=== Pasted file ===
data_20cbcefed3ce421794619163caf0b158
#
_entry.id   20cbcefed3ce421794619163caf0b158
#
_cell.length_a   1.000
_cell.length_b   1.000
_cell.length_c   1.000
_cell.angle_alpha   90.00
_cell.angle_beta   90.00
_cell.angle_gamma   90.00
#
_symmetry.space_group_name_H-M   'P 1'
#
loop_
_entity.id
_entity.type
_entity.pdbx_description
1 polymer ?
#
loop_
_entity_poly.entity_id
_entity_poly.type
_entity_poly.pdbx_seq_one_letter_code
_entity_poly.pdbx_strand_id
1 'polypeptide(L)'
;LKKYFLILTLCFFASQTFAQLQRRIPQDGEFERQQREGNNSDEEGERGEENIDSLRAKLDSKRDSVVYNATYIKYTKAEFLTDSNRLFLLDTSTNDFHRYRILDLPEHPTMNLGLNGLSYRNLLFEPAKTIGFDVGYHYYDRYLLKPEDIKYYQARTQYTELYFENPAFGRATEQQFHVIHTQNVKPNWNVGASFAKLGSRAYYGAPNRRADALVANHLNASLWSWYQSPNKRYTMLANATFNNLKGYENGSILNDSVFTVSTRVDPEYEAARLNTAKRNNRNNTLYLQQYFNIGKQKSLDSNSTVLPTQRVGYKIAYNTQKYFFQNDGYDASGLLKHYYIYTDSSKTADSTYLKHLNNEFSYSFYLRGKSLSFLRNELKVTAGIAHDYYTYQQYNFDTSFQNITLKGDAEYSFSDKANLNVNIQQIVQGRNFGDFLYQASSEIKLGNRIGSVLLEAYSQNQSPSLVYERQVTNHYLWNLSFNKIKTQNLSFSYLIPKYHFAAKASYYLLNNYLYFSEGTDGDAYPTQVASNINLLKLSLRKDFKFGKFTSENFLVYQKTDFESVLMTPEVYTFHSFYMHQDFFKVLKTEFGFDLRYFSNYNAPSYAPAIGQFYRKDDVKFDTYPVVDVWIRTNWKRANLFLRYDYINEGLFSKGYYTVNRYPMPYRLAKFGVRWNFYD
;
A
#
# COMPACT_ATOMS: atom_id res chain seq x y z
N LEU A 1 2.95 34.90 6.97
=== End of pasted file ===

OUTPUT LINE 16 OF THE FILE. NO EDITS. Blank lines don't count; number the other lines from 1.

_entity.type